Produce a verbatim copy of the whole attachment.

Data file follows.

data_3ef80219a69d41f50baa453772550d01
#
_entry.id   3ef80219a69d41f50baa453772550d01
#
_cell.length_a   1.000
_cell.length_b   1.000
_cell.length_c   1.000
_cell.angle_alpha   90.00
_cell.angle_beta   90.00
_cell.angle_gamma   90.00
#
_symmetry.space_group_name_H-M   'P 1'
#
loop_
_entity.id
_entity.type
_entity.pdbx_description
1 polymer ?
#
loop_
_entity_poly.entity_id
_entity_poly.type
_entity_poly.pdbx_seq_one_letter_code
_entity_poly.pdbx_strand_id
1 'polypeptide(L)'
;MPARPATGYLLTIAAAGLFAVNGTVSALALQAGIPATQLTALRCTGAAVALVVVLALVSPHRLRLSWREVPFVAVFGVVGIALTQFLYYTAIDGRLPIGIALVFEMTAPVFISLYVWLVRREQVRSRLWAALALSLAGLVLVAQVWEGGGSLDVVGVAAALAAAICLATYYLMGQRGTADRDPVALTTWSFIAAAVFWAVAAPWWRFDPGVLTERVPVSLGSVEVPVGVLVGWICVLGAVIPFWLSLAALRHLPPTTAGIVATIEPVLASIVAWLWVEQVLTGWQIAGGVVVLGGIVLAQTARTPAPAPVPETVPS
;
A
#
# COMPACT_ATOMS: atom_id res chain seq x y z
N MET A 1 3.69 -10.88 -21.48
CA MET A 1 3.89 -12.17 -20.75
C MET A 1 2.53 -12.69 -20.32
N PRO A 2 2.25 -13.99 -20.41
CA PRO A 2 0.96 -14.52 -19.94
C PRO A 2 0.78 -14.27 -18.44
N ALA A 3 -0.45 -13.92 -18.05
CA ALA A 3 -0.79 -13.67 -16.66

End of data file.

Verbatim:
data_3ef80219a69d41f50baa453772550d01
#
_entry.id   3ef80219a69d41f50baa453772550d01
#
_cell.length_a   1.000
_cell.length_b   1.000
_cell.length_c   1.000
_cell.angle_alpha   90.00
_cell.angle_beta   90.00
_cell.angle_gamma   90.00
#
_symmetry.space_group_name_H-M   'P 1'
#
loop_
_entity.id
_entity.type
_entity.pdbx_description
1 polymer ?
#
loop_
_entity_poly.entity_id
_entity_poly.type
_entity_poly.pdbx_seq_one_letter_code
_entity_poly.pdbx_strand_id
1 'polypeptide(L)'
;MPARPATGYLLTIAAAGLFAVNGTVSALALQAGIPATQLTALRCTGAAVALVVVLALVSPHRLRLSWREVPFVAVFGVVGIALTQFLYYTAIDGRLPIGIALVFEMTAPVFISLYVWLVRREQVRSRLWAALALSLAGLVLVAQVWEGGGSLDVVGVAAALAAAICLATYYLMGQRGTADRDPVALTTWSFIAAAVFWAVAAPWWRFDPGVLTERVPVSLGSVEVPVGVLVGWICVLGAVIPFWLSLAALRHLPPTTAGIVATIEPVLASIVAWLWVEQVLTGWQIAGGVVVLGGIVLAQTARTPAPAPVPETVPS
;
A
#
# COMPACT_ATOMS: atom_id res chain seq x y z
N MET A 1 3.69 -10.88 -21.48
CA MET A 1 3.89 -12.17 -20.75
C MET A 1 2.53 -12.69 -20.32
N PRO A 2 2.25 -13.99 -20.41
CA PRO A 2 0.96 -14.52 -19.94
C PRO A 2 0.78 -14.27 -18.44
N ALA A 3 -0.45 -13.92 -18.05
CA ALA A 3 -0.79 -13.67 -16.66